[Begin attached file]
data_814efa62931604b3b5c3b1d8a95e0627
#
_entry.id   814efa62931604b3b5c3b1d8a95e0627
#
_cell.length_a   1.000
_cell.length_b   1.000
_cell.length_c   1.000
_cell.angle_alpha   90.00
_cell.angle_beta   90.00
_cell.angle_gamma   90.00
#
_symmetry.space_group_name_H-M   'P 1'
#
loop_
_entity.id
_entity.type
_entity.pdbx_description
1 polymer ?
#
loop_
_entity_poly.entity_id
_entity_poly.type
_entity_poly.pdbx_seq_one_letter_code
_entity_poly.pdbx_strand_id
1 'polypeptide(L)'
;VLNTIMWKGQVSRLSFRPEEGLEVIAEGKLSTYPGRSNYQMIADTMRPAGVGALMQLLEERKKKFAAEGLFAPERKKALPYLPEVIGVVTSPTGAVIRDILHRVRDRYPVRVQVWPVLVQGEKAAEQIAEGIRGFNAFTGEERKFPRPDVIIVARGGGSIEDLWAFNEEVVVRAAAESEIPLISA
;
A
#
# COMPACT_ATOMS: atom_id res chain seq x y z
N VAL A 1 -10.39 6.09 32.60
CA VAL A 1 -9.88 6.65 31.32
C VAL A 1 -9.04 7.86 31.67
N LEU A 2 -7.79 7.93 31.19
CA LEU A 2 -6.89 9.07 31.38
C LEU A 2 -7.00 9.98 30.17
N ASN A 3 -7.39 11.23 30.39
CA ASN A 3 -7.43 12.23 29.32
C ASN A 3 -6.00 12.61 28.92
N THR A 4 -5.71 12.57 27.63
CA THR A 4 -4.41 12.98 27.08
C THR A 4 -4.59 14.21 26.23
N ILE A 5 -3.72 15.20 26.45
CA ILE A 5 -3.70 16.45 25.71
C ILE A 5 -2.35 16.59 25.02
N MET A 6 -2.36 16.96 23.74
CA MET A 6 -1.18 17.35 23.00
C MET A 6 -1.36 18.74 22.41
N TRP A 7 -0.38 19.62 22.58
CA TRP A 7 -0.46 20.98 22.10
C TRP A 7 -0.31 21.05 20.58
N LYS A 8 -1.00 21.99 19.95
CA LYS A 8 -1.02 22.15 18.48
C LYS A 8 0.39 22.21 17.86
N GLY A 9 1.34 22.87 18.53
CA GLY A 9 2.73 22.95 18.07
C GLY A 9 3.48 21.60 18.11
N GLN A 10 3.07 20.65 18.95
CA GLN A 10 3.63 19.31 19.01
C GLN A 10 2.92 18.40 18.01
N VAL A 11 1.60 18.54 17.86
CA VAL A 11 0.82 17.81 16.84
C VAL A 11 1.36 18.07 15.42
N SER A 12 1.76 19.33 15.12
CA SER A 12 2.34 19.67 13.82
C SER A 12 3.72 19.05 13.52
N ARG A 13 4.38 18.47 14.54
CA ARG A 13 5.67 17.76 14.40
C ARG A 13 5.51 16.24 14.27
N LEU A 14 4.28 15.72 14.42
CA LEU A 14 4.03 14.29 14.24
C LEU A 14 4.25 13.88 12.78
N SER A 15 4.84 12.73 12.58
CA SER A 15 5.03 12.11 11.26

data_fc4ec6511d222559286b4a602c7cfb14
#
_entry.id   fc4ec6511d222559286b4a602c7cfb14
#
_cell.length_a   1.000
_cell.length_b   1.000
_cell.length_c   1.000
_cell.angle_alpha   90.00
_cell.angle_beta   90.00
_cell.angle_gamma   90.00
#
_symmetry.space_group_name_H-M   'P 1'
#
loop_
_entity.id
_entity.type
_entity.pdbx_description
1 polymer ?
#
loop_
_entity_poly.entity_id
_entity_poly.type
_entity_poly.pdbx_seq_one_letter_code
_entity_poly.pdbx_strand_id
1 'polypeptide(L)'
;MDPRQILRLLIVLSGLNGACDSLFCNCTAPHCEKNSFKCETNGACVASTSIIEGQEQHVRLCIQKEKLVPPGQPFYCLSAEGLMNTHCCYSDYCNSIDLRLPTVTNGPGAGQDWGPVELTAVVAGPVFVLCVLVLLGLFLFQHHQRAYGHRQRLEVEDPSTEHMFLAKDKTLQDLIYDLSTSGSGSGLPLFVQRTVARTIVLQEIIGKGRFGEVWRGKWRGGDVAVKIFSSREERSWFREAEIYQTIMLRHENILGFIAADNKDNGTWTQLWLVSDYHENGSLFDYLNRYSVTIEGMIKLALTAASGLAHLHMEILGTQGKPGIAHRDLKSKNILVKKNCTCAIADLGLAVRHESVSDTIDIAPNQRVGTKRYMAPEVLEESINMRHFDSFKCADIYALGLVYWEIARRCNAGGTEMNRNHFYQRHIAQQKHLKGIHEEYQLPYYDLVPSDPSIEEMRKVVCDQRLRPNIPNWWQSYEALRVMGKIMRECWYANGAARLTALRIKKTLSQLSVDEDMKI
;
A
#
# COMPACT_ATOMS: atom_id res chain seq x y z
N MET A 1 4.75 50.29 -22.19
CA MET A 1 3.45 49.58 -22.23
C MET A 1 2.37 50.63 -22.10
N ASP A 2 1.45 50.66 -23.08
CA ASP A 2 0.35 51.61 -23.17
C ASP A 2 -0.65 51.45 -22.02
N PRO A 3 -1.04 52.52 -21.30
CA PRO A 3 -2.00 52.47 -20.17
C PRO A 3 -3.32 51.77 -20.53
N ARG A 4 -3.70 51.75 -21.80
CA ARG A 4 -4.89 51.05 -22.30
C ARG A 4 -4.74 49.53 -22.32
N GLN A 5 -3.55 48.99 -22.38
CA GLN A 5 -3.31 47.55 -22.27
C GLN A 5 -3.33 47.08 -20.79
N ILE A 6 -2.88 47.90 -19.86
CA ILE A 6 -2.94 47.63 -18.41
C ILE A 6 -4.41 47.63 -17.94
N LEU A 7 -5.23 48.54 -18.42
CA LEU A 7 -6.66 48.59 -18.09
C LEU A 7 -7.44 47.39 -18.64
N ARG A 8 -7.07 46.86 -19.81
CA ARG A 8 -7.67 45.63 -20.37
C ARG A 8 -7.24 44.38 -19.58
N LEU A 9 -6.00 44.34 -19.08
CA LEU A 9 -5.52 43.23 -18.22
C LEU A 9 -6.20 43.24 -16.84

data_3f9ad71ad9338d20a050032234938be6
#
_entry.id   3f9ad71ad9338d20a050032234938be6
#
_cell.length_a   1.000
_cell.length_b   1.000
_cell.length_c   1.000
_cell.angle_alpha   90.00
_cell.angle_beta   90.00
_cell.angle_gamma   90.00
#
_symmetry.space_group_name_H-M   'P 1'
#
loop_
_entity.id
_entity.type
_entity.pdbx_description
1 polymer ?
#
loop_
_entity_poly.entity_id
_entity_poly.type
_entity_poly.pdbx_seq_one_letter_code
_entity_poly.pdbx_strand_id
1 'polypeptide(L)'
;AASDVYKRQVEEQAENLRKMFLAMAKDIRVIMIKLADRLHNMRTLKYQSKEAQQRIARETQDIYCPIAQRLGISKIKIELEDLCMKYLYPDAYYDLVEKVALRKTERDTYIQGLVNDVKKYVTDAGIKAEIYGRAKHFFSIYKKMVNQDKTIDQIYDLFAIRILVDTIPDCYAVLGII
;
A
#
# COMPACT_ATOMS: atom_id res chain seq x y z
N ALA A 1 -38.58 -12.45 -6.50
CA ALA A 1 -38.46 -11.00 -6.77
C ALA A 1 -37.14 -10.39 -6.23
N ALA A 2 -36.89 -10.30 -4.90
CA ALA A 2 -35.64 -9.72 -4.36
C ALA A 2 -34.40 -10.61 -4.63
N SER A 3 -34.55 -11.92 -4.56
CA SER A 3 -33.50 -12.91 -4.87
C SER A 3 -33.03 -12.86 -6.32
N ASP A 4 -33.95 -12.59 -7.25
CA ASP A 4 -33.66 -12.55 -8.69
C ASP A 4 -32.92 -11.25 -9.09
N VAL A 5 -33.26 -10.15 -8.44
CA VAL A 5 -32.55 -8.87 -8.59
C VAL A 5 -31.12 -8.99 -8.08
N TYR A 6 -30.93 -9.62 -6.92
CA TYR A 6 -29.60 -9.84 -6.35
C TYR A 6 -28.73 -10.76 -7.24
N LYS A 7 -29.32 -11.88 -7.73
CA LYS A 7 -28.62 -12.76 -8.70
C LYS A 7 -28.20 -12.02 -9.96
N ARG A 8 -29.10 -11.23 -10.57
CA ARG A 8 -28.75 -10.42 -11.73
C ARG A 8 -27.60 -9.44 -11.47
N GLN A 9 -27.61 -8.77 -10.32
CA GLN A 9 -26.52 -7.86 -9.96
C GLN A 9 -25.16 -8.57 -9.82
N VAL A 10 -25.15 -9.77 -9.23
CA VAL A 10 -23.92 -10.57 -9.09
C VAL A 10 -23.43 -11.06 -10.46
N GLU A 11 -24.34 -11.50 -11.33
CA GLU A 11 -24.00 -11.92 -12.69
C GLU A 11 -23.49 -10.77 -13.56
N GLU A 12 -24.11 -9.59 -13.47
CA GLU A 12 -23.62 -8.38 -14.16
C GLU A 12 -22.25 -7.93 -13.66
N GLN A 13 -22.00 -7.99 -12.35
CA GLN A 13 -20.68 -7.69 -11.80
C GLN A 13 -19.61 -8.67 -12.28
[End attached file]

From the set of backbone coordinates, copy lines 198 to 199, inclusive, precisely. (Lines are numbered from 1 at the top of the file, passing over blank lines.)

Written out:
N GLN A 13 -22.00 -7.99 -12.35
CA GLN A 13 -20.68 -7.69 -11.80